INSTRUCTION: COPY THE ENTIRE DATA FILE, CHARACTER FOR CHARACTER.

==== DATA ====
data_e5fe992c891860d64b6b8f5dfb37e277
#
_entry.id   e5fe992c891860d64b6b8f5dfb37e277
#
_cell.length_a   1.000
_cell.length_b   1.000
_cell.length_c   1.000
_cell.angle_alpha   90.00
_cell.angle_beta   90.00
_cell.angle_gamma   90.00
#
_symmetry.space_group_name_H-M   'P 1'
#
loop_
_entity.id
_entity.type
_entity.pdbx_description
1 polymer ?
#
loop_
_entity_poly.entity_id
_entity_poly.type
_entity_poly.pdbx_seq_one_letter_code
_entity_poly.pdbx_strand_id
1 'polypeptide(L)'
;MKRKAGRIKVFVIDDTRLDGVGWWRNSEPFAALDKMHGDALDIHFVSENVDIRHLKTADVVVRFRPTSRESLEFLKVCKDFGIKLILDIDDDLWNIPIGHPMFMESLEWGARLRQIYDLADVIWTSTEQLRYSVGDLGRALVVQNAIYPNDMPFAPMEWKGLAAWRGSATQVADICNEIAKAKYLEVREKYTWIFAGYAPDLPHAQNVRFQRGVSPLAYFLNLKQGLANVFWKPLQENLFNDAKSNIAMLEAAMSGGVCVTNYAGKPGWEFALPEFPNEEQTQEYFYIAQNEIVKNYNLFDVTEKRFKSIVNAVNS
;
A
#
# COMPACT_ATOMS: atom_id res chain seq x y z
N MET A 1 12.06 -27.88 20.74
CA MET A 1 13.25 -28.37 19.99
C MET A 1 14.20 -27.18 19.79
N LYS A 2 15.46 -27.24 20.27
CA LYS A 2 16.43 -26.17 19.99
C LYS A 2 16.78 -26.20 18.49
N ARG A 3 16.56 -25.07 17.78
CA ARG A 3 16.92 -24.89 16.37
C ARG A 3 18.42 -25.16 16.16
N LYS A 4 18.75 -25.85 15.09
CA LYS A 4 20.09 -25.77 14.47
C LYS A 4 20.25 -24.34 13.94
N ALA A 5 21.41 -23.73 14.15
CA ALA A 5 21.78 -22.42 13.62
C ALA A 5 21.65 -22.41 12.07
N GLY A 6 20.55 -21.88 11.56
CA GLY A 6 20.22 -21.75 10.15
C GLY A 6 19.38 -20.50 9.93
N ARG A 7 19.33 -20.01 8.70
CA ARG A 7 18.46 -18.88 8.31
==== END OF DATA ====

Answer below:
data_e5fe992c891860d64b6b8f5dfb37e277
#
_entry.id   e5fe992c891860d64b6b8f5dfb37e277
#
_cell.length_a   1.000
_cell.length_b   1.000
_cell.length_c   1.000
_cell.angle_alpha   90.00
_cell.angle_beta   90.00
_cell.angle_gamma   90.00
#
_symmetry.space_group_name_H-M   'P 1'
#
loop_
_entity.id
_entity.type
_entity.pdbx_description
1 polymer ?
#
loop_
_entity_poly.entity_id
_entity_poly.type
_entity_poly.pdbx_seq_one_letter_code
_entity_poly.pdbx_strand_id
1 'polypeptide(L)'
;MKRKAGRIKVFVIDDTRLDGVGWWRNSEPFAALDKMHGDALDIHFVSENVDIRHLKTADVVVRFRPTSRESLEFLKVCKDFGIKLILDIDDDLWNIPIGHPMFMESLEWGARLRQIYDLADVIWTSTEQLRYSVGDLGRALVVQNAIYPNDMPFAPMEWKGLAAWRGSATQVADICNEIAKAKYLEVREKYTWIFAGYAPDLPHAQNVRFQRGVSPLAYFLNLKQGLANVFWKPLQENLFNDAKSNIAMLEAAMSGGVCVTNYAGKPGWEFALPEFPNEEQTQEYFYIAQNEIVKNYNLFDVTEKRFKSIVNAVNS
;
A
#
# COMPACT_ATOMS: atom_id res chain seq x y z
N MET A 1 12.06 -27.88 20.74
CA MET A 1 13.25 -28.37 19.99
C MET A 1 14.20 -27.18 19.79
N LYS A 2 15.46 -27.24 20.27
CA LYS A 2 16.43 -26.17 19.99
C LYS A 2 16.78 -26.20 18.49
N ARG A 3 16.56 -25.07 17.78
CA ARG A 3 16.92 -24.89 16.37
C ARG A 3 18.42 -25.16 16.16
N LYS A 4 18.75 -25.85 15.09
CA LYS A 4 20.09 -25.77 14.47
C LYS A 4 20.25 -24.34 13.94
N ALA A 5 21.41 -23.73 14.15
CA ALA A 5 21.78 -22.42 13.62
C ALA A 5 21.65 -22.41 12.07
N GLY A 6 20.55 -21.88 11.56
CA GLY A 6 20.22 -21.75 10.15
C GLY A 6 19.38 -20.50 9.93
N ARG A 7 19.33 -20.01 8.70
CA ARG A 7 18.46 -18.88 8.31